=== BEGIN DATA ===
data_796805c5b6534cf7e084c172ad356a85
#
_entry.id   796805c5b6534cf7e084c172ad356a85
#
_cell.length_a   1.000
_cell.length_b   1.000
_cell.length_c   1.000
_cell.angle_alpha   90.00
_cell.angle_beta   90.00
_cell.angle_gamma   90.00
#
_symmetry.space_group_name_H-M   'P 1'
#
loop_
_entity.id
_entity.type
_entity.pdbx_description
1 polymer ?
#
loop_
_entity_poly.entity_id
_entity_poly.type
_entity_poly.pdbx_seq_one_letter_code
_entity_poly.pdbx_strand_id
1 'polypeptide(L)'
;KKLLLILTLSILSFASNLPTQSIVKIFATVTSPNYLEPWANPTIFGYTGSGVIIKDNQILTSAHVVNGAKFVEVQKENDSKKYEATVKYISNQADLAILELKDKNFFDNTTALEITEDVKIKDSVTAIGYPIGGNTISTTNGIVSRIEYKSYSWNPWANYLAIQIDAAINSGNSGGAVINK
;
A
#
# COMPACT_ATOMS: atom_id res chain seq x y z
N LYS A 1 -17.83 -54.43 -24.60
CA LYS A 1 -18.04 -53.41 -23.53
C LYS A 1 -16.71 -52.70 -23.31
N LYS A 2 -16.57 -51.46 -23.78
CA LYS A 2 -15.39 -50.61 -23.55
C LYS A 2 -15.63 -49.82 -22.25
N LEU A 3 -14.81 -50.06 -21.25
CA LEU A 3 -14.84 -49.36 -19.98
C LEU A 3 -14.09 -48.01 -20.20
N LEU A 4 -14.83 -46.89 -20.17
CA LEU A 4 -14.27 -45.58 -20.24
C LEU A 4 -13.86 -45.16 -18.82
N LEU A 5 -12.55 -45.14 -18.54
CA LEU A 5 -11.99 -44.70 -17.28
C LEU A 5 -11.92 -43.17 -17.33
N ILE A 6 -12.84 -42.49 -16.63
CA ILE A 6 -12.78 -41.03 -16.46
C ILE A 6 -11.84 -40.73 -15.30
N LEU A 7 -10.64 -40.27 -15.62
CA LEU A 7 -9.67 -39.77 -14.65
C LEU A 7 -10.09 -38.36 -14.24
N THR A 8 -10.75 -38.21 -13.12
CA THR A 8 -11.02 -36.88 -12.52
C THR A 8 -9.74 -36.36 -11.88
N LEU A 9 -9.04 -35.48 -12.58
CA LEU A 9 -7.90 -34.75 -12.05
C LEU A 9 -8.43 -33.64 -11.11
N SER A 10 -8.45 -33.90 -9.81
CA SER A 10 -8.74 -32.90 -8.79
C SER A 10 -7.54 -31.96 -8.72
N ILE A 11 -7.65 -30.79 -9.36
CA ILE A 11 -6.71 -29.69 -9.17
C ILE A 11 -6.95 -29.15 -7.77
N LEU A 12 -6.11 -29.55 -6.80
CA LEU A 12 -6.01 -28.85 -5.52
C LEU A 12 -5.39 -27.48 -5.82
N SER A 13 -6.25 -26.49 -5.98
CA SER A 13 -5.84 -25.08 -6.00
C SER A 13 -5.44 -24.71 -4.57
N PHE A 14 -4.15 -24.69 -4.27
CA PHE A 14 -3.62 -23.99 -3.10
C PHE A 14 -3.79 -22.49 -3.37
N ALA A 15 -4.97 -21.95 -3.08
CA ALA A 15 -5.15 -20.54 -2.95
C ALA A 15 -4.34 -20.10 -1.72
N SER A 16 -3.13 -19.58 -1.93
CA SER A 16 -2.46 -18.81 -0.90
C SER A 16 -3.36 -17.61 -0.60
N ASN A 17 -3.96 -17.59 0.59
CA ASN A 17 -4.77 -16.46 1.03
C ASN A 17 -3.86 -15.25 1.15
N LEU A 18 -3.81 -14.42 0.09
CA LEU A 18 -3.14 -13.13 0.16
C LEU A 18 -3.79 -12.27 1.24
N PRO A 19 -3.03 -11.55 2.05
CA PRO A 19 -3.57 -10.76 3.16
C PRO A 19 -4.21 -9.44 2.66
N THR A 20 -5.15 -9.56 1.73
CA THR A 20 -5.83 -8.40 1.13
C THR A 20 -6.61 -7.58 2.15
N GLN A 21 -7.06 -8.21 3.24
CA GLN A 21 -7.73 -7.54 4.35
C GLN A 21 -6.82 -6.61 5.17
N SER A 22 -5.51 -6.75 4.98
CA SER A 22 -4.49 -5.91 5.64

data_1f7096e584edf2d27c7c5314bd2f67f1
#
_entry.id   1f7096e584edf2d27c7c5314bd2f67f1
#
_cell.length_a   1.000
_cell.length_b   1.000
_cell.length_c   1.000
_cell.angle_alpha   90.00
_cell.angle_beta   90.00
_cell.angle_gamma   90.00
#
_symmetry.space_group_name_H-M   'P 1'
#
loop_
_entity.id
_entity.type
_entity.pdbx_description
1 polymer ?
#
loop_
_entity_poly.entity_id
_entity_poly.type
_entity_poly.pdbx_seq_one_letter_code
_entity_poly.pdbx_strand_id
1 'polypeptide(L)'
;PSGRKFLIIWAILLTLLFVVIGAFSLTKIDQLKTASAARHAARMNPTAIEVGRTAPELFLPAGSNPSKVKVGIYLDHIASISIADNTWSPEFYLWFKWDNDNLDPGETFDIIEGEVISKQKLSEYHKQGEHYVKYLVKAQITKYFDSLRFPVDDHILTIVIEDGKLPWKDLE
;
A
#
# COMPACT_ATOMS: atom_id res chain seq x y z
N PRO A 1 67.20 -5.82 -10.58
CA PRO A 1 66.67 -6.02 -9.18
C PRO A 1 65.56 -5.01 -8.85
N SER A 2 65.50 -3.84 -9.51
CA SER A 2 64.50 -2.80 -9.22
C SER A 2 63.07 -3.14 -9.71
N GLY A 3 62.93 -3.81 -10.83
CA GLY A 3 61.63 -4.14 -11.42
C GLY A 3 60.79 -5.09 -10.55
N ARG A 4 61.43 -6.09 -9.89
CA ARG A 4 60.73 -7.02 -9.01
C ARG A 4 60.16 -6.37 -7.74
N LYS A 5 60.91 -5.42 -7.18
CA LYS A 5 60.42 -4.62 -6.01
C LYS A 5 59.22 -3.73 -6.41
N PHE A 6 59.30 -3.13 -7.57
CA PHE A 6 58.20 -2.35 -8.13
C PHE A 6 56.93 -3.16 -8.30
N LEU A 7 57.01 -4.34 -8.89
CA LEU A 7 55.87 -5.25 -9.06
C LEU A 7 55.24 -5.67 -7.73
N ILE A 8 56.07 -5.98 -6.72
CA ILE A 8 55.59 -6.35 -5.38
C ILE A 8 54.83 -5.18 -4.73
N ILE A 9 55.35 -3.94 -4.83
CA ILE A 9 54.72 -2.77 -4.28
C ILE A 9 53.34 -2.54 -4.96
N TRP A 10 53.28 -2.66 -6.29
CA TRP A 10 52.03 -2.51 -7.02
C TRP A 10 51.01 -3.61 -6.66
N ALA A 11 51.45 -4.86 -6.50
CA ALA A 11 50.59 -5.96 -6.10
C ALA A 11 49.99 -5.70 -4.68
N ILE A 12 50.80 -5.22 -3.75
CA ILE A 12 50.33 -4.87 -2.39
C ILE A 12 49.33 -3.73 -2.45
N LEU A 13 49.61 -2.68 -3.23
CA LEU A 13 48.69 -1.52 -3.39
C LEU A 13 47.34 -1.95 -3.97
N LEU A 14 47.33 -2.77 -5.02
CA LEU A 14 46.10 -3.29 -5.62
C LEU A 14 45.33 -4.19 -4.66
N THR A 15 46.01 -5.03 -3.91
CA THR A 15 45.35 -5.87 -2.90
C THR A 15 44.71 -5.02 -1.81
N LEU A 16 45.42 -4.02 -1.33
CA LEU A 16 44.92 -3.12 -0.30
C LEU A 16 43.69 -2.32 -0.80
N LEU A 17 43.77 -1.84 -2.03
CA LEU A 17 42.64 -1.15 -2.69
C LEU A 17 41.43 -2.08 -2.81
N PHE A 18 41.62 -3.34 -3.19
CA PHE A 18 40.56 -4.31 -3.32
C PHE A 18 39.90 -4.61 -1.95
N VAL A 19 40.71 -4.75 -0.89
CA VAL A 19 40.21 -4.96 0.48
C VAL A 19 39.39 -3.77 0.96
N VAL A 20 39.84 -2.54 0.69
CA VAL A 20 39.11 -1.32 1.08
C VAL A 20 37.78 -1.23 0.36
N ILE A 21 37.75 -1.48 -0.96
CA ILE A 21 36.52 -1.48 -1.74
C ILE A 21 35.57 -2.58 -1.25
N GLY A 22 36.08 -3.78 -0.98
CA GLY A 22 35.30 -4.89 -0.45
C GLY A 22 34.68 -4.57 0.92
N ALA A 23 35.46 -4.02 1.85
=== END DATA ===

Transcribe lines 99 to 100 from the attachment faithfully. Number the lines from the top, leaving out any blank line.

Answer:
#
_cell.length_a   1.000